i'm also pleased that an upper limit on ET for variable timestep was part of the results. This seems to be the bit missing from most variable timestep games that causes them to come unglued and blow up when ET goes way high.

even the infamous article "fix your timestep" mentions the fact that ET must never be an unreasonably large value, but for a different reason. There, they are using ET in a physics model which only works for a limited range of input values. They work around large ETs by defining a physics timestep, then consuming ET in physics timestep sized chunks. any remainder is stored until the next update, and is used for tweening graphics. but they do not set an upper limit on overall ET, so while their physics model may still work with high ET values, their game loop itself still comes unglued when ET goes high. this is probably due to the fact that its demonstration code meant to explain how to handle variable timestep in the physics engine only. their game loop doesn't even have input! at any rate, they're not PRIMARILY addressing the issue of degrading gracefully under high ETs. However, they do touch on this point with the topic the "spiral of death" - IE when you don't limit ET, and it takes longer than ET to simulate ET worth of time. This case may be only theoretical. if a game is supposed to run at 60 fps, and has lets say, a 8ms ET for render and input. that leaves 8ms to do 8ms worth of update. i'm not so sure how often (if at all) a REAL game will ever have an update that can't keep up with itself. sure, you may have a 15ms ET, leaving 1ms to do 15ms worth of update, but different ET values just change the multiplication factor, they don't change the algo. so update runs at the same speed irregardless of ET. That means you'd only get the spiral of death if the execution time of update was inherently longer than that of render and update combined. not bloody likely in a real game.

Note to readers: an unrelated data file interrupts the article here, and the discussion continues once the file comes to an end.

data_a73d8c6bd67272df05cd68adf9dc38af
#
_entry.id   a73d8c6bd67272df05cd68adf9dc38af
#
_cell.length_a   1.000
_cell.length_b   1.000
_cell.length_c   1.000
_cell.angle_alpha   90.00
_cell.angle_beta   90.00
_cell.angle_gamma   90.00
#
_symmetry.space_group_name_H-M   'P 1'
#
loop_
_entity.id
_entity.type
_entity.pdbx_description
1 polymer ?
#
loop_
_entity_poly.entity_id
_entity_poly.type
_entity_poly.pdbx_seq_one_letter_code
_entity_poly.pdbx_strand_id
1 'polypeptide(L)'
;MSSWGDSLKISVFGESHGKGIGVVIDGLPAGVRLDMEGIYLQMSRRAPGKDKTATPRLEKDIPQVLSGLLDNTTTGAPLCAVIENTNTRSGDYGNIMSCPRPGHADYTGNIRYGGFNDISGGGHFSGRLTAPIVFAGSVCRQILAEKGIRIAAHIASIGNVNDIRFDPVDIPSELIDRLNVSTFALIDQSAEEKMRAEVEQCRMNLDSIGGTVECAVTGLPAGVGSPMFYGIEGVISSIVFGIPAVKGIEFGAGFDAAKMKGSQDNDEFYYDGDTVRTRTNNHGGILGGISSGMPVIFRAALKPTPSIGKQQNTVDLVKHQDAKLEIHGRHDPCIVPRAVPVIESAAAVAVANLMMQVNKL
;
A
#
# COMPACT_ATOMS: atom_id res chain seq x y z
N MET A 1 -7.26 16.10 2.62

the one thing that displeases me about the outcome of this little analysis is that the conclusion that "all input should be processed in turn and immediately", at first glance, seems to go contrary to "ET based input" as proposed by L Spiro. I'm going to have to think about that one some more. I've noticed that L Spiro tends to know what she's talking about, so i may have missed something there, or perhaps the two concepts are not incompatible upon closer examination.

[font=arial]so , whats the different way to do it?[/font]

keep it simple:
fixed timestep. framerate limiter. keep your scene complexity within your max framerate. if things do slow down a bit, you'll degrade gracefully and won't ruin the gameplay experience for your user.